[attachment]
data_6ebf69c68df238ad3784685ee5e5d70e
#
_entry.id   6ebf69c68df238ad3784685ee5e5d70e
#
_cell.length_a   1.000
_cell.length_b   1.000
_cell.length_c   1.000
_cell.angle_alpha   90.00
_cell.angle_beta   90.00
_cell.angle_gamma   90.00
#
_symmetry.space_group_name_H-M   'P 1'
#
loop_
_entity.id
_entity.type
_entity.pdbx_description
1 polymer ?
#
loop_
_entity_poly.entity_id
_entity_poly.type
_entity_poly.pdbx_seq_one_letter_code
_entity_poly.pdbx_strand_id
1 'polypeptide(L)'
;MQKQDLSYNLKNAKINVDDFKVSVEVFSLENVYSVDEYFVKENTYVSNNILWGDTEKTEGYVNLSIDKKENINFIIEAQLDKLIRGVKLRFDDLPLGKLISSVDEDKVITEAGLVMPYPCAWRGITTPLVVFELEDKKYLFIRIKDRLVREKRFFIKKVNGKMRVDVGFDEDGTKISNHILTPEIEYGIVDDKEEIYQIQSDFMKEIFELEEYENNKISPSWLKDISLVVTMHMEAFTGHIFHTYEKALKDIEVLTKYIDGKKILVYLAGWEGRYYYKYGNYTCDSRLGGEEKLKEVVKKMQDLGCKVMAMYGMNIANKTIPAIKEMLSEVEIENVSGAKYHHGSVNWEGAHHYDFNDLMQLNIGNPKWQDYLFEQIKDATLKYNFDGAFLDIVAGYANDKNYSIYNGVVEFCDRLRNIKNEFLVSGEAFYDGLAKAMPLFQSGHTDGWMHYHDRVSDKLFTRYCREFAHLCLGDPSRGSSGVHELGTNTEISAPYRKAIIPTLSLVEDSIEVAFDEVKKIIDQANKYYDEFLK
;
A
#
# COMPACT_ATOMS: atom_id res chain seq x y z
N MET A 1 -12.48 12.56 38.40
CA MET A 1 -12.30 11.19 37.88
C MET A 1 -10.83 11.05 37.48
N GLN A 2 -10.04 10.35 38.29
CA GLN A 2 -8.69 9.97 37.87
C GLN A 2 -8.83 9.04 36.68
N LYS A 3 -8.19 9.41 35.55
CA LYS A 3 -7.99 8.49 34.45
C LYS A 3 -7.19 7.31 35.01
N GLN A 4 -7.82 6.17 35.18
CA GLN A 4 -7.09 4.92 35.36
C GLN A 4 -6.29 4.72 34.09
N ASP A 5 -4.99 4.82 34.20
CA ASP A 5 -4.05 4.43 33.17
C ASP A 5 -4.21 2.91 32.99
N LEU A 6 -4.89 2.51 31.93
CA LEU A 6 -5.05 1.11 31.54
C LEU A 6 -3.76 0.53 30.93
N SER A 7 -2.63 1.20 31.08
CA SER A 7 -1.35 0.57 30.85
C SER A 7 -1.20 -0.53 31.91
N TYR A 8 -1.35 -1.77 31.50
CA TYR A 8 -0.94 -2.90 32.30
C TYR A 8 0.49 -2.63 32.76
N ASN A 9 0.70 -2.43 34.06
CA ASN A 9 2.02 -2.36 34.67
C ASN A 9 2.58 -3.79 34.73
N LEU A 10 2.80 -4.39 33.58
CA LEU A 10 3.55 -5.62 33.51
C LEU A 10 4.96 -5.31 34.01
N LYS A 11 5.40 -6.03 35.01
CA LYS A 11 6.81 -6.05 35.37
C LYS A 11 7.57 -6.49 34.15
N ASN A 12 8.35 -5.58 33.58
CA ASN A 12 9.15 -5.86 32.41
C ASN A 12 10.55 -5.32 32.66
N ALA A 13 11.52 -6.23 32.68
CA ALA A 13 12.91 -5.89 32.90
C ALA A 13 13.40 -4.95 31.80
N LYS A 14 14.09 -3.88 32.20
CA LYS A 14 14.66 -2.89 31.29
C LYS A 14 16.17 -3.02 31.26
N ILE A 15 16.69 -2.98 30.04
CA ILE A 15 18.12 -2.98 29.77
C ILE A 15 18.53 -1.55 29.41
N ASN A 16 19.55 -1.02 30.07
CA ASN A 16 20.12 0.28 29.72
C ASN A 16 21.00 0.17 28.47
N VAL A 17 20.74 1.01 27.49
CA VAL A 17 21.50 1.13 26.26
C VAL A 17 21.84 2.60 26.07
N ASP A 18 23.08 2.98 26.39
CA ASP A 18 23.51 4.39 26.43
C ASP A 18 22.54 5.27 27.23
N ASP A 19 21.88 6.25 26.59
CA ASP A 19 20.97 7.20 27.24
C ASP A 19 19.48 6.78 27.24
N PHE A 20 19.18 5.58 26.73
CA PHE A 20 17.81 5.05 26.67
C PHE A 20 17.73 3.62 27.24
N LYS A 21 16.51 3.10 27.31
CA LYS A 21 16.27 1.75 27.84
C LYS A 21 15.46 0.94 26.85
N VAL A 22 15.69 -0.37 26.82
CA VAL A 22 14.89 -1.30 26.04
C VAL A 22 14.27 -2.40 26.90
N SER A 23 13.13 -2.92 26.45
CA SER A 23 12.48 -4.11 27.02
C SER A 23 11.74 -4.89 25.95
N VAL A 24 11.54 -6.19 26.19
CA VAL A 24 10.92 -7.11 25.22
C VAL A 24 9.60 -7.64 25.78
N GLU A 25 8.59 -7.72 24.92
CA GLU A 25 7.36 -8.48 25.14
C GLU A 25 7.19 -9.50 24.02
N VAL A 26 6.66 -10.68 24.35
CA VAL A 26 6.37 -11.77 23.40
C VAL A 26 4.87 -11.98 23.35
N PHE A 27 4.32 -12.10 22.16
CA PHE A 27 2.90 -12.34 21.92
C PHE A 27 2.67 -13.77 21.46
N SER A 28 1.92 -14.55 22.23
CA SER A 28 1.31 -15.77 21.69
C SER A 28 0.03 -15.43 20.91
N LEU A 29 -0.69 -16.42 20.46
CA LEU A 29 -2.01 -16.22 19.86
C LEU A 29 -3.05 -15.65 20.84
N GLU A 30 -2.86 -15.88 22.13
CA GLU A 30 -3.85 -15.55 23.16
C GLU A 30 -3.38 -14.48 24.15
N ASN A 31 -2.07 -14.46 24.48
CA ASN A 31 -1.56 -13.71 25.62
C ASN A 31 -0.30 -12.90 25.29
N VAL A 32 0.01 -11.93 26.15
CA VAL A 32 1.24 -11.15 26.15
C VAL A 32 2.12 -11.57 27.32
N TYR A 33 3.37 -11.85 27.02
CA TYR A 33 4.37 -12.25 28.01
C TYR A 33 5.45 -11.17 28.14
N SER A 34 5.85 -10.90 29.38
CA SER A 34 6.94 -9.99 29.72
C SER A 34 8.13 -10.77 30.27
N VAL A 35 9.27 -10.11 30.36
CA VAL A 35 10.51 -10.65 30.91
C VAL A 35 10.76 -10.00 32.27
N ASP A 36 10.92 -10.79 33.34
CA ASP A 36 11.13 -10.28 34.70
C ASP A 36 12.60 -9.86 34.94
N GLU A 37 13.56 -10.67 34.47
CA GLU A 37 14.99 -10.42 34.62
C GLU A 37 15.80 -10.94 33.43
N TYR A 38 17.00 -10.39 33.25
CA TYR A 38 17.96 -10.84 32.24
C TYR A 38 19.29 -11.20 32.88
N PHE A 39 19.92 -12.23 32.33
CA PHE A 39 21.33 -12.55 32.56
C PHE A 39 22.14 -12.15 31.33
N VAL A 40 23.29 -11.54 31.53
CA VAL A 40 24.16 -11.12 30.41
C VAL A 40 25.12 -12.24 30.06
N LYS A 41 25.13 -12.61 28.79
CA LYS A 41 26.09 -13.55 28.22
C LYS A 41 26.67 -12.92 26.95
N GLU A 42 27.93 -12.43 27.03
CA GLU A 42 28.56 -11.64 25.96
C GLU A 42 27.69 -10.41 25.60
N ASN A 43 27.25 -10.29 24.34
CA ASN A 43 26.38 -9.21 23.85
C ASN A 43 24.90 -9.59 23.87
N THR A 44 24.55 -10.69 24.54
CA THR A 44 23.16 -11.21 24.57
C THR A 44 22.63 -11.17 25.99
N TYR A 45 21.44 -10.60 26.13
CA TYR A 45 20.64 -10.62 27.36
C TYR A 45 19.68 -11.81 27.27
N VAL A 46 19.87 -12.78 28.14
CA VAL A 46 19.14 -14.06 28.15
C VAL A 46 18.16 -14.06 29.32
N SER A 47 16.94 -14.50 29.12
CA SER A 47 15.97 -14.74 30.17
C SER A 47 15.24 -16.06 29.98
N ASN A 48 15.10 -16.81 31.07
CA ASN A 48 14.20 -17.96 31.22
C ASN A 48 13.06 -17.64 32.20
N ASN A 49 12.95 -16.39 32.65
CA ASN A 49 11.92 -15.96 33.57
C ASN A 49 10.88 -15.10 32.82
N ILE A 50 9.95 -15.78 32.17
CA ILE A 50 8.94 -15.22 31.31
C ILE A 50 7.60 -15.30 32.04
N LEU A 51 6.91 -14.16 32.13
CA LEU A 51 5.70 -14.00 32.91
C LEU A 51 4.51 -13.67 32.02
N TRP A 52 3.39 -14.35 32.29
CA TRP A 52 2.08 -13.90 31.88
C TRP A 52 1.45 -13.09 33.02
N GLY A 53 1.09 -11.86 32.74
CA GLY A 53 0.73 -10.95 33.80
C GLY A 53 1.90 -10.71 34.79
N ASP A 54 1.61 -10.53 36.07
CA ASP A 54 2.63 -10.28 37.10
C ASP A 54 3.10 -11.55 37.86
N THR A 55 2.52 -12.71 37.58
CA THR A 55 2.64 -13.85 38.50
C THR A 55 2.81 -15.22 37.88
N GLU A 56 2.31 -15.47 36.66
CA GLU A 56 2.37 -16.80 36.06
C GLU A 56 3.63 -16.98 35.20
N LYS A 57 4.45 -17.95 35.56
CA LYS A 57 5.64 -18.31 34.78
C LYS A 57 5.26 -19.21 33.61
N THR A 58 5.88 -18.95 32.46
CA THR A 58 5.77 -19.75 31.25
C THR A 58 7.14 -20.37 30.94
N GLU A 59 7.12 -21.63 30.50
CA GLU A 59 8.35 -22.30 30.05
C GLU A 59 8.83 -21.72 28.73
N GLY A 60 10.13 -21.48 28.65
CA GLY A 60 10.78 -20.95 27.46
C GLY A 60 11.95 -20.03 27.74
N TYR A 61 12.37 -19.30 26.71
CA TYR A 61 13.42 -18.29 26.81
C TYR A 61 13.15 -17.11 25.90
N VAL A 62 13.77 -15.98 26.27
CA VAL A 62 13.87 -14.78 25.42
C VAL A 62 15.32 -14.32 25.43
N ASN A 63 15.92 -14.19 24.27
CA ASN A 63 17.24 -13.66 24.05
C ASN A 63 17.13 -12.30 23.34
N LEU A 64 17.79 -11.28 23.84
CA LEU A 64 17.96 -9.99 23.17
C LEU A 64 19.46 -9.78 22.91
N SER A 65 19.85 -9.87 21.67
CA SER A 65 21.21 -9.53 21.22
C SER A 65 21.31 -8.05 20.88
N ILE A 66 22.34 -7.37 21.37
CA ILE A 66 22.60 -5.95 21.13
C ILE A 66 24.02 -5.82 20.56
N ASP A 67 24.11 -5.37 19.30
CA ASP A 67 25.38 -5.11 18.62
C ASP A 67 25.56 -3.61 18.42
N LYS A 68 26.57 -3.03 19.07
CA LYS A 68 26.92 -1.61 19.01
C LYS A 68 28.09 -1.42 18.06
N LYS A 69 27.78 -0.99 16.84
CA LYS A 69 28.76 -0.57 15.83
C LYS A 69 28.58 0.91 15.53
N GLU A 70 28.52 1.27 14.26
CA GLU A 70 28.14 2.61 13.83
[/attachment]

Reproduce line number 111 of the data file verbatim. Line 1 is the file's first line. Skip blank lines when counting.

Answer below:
C PHE A 27 2.67 -13.77 21.46